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Sinclair Lewis: Can’t depend On Providence to supply wars when you need them

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Anti-war essays, poems, short stories and literary excerpts

American writers on peace and against war

Sinclair Lewis: Selections on war

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Sinclair Lewis
From It Can’t Happen Here (1935)

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Secretary of the Treasury Skittle and Attorney General Porkwood shook their heads, but Secretary of War Haik and Secretary of Education Macgoblin agreed with Sarason high-mindedly. Once, pointed out the learned Macgoblin, governments had merely let themselves slide into a war, thanking Providence for having provided a conflict as a febrifuge against internal discontent, but of course, in this age of deliberate, planned propaganda, a really modern government like theirs must figure out what brand of war they had to sell and plan the selling-campaign consciously. Now, as for him, he would be willing to leave the whole set-up to the advertising genius of Brother Sarason.

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When Dewey Haik became President, then America really did begin to suffer a little, and to long for the good old democratic, liberal days of Windrip.

Windrip and Sarason had not minded mirth and dancing in the street so long as they could be suitably taxed. Haik disliked such things on principle. Except, perhaps, that he was an atheist in theology, he was a strict orthodox Christian. He was the first to tell the populace that they were not going to get any five thousand dollars a year but, instead, “reap the profits of Discipline and of the Scientific Totalitarian State not in mere paper figures but in vast dividends of Pride, Patriotism, and Power.” He kicked out of the army all officers who could not endure marching and going thirsty; and out of the civil branch all commissioners–including one Francis Tasbrough – who had garnered riches too easily and too obviously.

He treated the entire nation like a well-run plantation, on which the slaves were better fed than formerly, less often cheated by their overseers, and kept so busy that they had time only for work and for sleep, and thus fell rarely into the debilitating vices of laughter, song (except war songs against Mexico), complaint, or thinking. Under Haik there were less floggings in M.M. posts and in concentration camps, for by his direction officers were not to waste time in the sport of beating persons, men, women, or children, who asserted that they didn’t care to be slaves on even the best plantation, but just to shoot them out of hand.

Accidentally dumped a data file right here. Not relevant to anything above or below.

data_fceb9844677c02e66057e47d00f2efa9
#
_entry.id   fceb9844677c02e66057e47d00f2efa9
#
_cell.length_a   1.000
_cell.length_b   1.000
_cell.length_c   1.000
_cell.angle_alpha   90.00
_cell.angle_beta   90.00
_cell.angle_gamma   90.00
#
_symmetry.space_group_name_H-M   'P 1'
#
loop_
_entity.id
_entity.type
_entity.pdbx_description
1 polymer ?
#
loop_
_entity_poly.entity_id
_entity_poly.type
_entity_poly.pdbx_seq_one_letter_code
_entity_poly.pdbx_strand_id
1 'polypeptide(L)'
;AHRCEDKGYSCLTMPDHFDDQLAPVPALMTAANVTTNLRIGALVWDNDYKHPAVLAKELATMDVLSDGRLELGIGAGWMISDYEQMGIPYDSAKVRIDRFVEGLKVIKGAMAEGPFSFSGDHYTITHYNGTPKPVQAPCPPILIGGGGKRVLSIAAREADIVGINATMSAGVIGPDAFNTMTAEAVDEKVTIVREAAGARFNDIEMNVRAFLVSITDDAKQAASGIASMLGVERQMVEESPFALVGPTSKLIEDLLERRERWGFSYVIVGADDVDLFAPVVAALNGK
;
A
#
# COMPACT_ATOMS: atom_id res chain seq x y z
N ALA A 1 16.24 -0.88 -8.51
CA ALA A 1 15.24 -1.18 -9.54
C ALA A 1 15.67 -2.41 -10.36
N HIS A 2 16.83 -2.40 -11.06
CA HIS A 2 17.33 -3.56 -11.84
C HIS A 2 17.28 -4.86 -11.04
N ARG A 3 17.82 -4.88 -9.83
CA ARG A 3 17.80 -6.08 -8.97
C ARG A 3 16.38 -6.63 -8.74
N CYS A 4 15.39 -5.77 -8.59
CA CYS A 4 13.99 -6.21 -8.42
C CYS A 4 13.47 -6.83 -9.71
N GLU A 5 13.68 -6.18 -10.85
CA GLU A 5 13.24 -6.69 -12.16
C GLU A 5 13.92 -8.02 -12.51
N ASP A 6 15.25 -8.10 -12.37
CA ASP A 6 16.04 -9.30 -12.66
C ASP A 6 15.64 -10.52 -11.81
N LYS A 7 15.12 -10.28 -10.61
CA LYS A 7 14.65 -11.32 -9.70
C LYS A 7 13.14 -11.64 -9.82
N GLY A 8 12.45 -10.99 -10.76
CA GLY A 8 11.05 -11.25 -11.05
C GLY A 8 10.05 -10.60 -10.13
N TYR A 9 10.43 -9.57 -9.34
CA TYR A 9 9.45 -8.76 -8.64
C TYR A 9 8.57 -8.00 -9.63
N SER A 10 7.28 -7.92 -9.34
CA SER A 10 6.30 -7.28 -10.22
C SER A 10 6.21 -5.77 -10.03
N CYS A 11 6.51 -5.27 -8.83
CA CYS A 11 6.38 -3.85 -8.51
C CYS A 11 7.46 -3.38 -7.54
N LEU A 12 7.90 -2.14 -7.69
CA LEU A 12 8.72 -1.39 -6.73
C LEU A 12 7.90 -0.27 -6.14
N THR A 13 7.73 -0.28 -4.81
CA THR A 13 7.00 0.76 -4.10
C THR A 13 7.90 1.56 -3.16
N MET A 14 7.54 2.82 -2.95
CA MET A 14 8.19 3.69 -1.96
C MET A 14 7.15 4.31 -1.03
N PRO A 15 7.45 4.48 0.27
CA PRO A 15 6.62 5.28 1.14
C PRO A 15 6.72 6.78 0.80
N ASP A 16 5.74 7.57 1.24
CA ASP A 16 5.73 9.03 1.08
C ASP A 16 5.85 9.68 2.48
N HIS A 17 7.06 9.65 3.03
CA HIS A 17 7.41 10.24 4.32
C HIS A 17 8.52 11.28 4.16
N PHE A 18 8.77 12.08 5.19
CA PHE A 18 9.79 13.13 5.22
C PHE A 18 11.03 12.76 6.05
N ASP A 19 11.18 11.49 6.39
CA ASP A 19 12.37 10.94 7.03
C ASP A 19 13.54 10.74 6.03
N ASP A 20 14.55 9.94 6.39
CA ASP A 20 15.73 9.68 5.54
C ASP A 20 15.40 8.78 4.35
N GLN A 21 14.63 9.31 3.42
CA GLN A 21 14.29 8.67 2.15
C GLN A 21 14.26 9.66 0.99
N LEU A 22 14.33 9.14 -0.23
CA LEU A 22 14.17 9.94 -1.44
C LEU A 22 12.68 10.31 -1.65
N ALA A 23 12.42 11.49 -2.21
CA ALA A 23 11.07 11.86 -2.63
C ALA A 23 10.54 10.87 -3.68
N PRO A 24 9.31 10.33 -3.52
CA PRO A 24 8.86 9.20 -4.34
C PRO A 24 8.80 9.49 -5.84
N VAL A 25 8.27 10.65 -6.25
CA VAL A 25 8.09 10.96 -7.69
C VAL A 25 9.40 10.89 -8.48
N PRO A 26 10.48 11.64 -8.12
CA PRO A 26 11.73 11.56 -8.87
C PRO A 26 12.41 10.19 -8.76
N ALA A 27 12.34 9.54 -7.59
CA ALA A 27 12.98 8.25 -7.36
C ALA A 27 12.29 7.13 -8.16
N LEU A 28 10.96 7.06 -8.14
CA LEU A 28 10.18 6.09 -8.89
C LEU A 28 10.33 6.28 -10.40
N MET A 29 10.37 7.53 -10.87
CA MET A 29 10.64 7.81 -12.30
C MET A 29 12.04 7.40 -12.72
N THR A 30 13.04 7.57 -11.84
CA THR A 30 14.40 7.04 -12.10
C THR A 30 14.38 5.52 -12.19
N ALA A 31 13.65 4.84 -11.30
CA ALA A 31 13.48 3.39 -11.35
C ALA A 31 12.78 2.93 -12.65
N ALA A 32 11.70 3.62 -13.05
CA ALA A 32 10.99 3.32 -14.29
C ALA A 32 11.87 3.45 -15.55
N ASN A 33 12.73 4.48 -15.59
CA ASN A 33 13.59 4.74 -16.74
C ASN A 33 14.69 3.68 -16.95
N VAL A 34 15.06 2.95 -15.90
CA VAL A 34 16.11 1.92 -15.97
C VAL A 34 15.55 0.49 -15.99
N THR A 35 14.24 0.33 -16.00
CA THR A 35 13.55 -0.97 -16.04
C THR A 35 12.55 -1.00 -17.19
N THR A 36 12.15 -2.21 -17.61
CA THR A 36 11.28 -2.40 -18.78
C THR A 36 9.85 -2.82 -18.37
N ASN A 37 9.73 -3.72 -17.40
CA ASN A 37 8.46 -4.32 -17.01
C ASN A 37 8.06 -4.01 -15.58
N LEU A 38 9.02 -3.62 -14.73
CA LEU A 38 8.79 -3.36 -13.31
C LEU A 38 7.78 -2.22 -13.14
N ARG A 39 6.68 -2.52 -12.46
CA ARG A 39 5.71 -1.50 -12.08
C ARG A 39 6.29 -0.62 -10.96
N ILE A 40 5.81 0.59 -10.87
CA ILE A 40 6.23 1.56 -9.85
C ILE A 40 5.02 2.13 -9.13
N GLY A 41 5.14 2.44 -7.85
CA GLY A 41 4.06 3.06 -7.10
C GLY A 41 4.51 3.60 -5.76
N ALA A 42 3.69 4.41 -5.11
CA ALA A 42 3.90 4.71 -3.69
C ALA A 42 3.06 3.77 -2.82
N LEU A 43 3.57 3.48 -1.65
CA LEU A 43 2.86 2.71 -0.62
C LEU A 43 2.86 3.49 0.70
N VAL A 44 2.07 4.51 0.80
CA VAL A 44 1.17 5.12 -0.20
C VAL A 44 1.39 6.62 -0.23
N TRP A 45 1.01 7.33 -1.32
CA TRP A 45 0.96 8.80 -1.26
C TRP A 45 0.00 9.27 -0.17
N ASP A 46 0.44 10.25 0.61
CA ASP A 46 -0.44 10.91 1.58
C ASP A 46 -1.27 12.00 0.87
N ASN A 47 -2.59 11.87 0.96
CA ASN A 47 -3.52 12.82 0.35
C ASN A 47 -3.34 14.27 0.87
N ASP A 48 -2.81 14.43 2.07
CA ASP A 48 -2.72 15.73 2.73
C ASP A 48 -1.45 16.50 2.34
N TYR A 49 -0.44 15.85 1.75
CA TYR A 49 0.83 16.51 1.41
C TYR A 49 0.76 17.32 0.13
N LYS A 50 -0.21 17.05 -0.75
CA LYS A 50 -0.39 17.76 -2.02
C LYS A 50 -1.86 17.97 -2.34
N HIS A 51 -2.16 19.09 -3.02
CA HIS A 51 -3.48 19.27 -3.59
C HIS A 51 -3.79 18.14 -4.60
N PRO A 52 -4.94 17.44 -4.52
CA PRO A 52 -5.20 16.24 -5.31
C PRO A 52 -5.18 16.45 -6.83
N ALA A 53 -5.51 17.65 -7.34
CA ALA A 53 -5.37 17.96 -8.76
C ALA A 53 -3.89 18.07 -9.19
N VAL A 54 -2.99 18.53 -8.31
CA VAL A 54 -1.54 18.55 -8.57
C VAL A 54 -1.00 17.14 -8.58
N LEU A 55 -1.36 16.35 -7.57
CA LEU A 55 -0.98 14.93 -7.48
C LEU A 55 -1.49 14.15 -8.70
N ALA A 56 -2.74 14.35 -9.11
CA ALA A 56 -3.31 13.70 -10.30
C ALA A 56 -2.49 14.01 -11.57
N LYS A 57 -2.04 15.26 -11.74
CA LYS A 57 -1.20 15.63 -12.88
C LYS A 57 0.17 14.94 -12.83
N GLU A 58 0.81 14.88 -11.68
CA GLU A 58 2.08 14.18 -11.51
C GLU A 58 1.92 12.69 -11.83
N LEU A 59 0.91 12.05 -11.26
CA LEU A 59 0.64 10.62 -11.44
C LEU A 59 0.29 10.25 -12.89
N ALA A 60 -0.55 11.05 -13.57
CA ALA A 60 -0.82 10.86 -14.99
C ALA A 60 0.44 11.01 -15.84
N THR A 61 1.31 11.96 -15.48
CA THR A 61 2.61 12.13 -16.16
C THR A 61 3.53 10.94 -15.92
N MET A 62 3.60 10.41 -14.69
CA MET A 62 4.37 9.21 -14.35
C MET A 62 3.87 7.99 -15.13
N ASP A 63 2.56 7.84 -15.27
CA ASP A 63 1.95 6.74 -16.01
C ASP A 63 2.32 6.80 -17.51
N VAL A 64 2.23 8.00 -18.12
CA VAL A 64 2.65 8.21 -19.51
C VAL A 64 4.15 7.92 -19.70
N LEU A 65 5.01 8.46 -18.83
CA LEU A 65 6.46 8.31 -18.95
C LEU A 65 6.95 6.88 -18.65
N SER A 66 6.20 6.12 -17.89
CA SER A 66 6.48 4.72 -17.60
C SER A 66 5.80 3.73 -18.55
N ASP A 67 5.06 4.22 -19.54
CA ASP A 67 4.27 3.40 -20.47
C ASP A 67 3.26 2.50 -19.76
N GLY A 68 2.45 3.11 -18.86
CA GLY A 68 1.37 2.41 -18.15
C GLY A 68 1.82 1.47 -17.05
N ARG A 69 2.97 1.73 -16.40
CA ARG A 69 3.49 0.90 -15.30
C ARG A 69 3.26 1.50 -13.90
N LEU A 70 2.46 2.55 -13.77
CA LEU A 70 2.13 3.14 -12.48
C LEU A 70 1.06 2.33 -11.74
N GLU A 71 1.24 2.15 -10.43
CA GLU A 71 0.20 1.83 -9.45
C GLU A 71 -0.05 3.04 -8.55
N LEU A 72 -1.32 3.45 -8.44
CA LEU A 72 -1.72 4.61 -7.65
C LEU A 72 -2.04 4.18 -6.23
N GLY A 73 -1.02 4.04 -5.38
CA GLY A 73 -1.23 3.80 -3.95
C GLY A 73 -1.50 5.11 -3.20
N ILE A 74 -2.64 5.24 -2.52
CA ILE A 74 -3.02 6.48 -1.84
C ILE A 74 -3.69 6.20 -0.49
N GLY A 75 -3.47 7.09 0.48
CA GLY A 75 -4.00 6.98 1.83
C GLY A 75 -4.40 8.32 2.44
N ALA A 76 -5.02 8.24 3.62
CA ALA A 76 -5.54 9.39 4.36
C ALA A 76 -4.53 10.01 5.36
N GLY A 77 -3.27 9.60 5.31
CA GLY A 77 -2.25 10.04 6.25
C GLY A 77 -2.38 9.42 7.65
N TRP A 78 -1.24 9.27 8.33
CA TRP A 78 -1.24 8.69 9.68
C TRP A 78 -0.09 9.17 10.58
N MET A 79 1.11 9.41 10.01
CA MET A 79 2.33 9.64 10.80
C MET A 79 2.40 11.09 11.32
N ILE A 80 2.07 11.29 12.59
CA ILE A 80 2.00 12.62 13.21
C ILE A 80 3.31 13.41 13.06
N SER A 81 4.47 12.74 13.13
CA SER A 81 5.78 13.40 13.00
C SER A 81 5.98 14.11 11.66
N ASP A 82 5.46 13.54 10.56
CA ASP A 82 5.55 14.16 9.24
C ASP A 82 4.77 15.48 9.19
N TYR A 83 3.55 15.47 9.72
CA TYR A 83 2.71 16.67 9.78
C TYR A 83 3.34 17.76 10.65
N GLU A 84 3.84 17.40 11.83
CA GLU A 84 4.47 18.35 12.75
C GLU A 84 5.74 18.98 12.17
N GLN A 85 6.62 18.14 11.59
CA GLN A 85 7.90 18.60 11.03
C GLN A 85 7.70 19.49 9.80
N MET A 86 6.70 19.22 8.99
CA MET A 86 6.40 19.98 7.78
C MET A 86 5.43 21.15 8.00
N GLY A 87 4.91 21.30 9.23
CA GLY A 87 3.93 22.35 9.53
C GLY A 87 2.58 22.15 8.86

Haik made such use of the clergy–Protestant, Catholic, Jewish, and Liberal-Agnostic – as Windrip and Sarason never had. While there were plenty of ministers who, like Mr. Falck and Father Stephen Perefixe, like Cardinal Faulhaber and Pastor Niemoeller in Germany, considered it some part of Christian duty to resent the enslavement and torture of their appointed flocks, there were also plenty of reverend celebrities, particularly large-city pastors whose sermons were reported in the newspapers every Monday morning, to whom Corpoism had given a chance to be noisily and lucratively patriotic. These were the chaplains-at-heart, who, if there was no war in which they could humbly help to purify and comfort the poor brave boys who were fighting, were glad to help provide such a war.

These more practical shepherds, since like doctors and lawyers they were able to steal secrets out of the heart, became valued spies during the difficult months after February, 1939, when Haik was working up war with Mexico. (Canada? Japan? Russia? They would come later.) For even with an army of slaves, it was necessary to persuade them that they were freemen and fighters for the principle of freedom, or otherwise the scoundrels might cross over and join the enemy!

So reigned the good king Haik, and if there was anyone in all the land who was discontented, you never heard him speak – not twice.

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